Monday, September 9, 2013

Little escap(ad)e: Art immersion, part 3, and finale

The third part of my art immersion trip week before last was a trip to my favorite painter Emil Nolde. The Museum Frieder Burda in Baden-Baden is currently showing a large exhibition of his paintings and water colours. Although I grew up in that area of southern Germany I had not yet been to the museum, which was opened only after I moved to a different part of Germany.
It is a very nice museum, with lots of light, an open-view walkway instead of a stairwell, and wonderful presentation rooms.

Museum Frieder Burda in Baden-Baden,
picture taken from museum's website
However, it was so packed with people that it was hard to get to see the paintings at all. It was rather noisy, you could hardly concentrate, and as I am thinking back to it after a few days have gone by, I realize that not too much of this exhibition visit has stayed with me... Too bad. I didn’t even take any decent pictures of the four flower beds that municipal gardeners had arranged in front of the building from inspirations of some of Nolde’s famous paintings of his garden. Of course, I have seen the garden itself several times, and four individual flower beds don’t match the overall ensemble simply due to size difference, and location matters as well (the clouds look differently in Seebüll than in southern Germany). But the only thing I can say of this suggestion at art immersion is: pick a day with decidedly fewer visitors!
However, a week after my return from that trip one other chance opened up: a day excursion to Murnau, village of the “Blaue Reiter”, where the Schlossmuseum Murnau is currently presenting the results of their extended searches for Erma Bossi, a friend and colleague of Gabriele Münter and Wladimir Kandinsky. She is included in Münter’s painting of a discussion scene in her house from 1909/10, 

"Kandinsky and Erma Bossi at the table, 1909/10" by Gabriele Münter,
picture of postcard of the painting
she exhibited with the circle of Blaue Reiter several times and has all but disappeared from art history books.
Born 1875 and raised in northern Italy, Bossi started paiting in Triest. She came to Munich and became a part of the circle trying to establish new directions in art that later became the Blaue Reiter group, travelled a lot, and returned to Italy probably before 1920. She continued painting, lived in Mailand mostly, and died in 1952.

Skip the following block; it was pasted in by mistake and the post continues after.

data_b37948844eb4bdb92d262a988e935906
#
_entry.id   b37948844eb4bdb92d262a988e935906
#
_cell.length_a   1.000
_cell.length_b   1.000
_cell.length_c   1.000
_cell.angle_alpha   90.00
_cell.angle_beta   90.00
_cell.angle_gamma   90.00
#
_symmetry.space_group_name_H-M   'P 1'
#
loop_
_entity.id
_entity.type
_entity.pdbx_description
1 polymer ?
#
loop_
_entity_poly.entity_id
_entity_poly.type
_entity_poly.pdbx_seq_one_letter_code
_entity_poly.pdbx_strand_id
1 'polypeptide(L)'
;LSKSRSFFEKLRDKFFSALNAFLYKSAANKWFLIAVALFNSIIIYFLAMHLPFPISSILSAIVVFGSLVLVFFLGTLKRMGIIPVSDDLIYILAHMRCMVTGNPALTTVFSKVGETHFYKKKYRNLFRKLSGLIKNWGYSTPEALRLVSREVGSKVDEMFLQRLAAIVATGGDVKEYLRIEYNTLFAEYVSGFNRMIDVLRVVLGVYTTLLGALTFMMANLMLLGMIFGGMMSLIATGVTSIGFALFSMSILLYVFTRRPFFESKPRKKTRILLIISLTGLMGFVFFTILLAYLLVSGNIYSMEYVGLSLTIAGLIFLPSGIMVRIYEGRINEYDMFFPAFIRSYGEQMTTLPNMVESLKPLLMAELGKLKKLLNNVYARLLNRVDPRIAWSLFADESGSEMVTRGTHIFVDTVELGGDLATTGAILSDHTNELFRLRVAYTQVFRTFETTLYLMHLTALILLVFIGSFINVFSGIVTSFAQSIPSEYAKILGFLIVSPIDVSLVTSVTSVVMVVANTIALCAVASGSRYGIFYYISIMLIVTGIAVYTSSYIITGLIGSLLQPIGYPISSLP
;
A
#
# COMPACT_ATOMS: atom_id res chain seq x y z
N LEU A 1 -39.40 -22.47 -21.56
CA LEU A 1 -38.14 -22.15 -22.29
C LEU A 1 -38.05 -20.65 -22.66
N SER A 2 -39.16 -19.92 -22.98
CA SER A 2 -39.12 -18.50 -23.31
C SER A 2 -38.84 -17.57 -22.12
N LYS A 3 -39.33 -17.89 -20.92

The exhibition is an interesting show of a wide combination of items: paintings from Münter and other members of the circles they belonged to, photos, report cards from her school years, and a number of paintings by Bossi, sometimes accompanied by other painters’ paintings on the same subject or in a similar manner.

Erma Bossi, "Bathers", approx. 1911, picture from postcard
Erma Bossi, "In the Garden", approx. 1910,
picture from postcard

The problem about Bossi’s paintings is that the whereabouts about many of them seem to be completely unknown. The catalgoue lists at least a dozen of paintings which were catalogued and photographed in the nineties by a researcher who had started working on Bossi in the early seventies – but which could not be found for this exhibition.
No comment here on why the male members of Blauer Reiter only became the really famous ones...
In the afternoon I went to Münter’s house, located just on the other side of the railroad tracks, where she and Kandinsky spent several summers while painting in and around Murnau before the war. 

Gabriele Münter's house - view from the garden

view onto garden and Murnau castle and church,
from upstairs window

inside the house

This is the house where Gabriele Münter lived permanently after 1930, and where she kept all those paintings that she later donated to the city of Munich and which became the biggest asset of Lenbachhaus, known today as THE museum on Blaue Reiter.

No comment here on whether Münter would be as known today as she luckily is if she hadn’t been the one to make that donation...

1 comment:

  1. Thank you for such an interesting post. I knew about Gabriele Munter but Erma Bossi is new to me. I can't understand either why the male members of the Blaue Reiter are so much better known than the women. I loved the early paintings of Munter and Kandinsky - I prefer Kandinsky's early work to all the more famous paintings of his later period. I've been to the Lenbachhaus, but not to Murnau, so if I ever visit Germany again I'll have to make a detour...

    Catherine (in England)

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